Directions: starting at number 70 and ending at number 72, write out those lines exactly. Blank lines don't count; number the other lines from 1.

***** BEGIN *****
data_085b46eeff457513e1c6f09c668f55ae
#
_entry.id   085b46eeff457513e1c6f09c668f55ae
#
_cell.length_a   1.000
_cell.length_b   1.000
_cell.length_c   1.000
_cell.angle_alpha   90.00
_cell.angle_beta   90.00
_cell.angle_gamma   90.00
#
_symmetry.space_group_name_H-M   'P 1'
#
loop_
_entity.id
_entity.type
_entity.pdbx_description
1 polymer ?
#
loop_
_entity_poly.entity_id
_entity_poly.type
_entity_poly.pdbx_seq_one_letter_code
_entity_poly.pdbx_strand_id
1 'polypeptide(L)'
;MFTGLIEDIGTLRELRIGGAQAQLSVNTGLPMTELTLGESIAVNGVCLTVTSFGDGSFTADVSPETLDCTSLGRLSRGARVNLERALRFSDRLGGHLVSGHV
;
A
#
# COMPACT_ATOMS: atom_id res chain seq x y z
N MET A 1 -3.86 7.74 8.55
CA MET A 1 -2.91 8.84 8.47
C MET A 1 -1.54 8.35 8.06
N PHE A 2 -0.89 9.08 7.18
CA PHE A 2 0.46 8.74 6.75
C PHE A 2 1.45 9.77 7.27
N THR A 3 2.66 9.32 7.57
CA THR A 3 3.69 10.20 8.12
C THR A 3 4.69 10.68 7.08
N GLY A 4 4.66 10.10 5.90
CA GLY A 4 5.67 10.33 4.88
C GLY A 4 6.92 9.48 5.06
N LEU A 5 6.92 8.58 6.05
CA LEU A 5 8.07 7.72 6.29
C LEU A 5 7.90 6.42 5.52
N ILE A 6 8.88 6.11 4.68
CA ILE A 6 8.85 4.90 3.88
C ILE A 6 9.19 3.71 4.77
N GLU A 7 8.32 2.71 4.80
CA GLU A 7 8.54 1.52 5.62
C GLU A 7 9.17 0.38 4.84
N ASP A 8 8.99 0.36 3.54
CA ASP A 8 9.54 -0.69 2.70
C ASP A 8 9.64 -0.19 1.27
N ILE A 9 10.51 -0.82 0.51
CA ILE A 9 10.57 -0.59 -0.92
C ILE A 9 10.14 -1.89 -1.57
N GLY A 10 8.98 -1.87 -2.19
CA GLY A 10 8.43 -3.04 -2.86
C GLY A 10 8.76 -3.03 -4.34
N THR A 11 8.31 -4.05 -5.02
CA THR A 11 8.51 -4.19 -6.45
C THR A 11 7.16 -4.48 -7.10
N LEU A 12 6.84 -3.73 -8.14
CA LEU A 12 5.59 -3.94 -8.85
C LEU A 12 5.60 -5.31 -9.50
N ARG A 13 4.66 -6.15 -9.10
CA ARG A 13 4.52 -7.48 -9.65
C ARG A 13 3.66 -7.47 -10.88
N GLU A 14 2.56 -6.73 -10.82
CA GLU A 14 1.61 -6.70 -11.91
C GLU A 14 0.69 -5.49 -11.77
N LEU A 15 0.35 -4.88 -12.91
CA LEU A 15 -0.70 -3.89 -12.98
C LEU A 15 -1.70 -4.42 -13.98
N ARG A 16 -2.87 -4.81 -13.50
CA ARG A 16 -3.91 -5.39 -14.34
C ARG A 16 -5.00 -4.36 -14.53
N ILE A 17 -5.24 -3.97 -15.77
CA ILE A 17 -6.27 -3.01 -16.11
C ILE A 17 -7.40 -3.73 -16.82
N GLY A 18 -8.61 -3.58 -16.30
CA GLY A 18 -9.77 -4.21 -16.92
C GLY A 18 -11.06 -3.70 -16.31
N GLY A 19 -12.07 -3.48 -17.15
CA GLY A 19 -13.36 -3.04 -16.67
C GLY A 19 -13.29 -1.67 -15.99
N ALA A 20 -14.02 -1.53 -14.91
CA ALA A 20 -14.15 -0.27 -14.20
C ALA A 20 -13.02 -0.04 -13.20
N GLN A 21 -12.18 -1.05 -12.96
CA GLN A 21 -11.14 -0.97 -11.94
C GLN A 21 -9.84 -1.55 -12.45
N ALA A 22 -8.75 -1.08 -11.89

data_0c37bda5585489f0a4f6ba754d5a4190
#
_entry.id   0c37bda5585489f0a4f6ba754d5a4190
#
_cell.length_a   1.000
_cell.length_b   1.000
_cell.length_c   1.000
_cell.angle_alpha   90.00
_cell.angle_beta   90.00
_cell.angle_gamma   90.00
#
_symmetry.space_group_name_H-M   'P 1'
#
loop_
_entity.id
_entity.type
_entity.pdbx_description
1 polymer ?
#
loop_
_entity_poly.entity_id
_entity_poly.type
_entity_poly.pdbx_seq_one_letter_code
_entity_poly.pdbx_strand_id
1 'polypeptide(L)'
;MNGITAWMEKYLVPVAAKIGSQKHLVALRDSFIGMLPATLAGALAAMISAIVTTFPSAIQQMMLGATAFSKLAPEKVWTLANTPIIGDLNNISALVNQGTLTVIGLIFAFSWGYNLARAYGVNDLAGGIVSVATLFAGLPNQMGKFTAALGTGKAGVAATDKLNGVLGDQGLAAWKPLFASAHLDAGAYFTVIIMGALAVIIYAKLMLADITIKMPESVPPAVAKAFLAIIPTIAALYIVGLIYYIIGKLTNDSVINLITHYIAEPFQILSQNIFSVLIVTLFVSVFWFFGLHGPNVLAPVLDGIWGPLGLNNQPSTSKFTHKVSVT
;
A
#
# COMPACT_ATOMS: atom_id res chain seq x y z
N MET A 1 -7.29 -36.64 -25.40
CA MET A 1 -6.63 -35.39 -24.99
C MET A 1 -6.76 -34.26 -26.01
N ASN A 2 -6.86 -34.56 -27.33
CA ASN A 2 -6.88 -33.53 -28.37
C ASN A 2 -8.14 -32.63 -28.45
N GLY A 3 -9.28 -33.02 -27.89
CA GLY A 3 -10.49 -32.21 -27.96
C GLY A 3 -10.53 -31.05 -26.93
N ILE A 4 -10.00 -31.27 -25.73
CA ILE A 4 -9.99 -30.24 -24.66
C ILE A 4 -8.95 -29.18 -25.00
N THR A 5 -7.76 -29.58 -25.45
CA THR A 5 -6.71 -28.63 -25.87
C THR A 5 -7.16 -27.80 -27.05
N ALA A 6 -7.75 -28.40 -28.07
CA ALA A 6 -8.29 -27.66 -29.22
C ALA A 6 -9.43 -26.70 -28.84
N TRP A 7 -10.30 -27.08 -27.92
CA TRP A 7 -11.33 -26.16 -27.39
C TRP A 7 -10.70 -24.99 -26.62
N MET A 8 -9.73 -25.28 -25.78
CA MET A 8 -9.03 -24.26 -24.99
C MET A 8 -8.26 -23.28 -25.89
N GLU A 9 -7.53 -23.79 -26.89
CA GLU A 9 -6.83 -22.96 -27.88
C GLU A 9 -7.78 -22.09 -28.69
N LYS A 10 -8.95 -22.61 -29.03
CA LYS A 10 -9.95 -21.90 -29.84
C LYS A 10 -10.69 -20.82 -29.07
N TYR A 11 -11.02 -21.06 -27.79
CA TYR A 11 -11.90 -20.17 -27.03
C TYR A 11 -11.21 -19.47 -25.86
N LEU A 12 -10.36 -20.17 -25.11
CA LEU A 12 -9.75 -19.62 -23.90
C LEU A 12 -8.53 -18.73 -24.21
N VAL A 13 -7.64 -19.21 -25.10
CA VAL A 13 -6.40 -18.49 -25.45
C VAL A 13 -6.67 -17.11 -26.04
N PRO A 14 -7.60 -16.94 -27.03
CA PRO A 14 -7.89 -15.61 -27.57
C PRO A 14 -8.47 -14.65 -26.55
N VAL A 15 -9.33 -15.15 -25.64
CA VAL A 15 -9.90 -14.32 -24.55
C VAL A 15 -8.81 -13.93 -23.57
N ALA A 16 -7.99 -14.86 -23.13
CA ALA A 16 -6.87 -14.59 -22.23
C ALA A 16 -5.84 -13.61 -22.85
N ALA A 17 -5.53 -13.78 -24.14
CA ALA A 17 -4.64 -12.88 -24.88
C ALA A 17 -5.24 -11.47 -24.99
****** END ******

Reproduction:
N GLU A 14 2.56 -6.73 -10.82
CA GLU A 14 1.61 -6.70 -11.91
C GLU A 14 0.69 -5.49 -11.77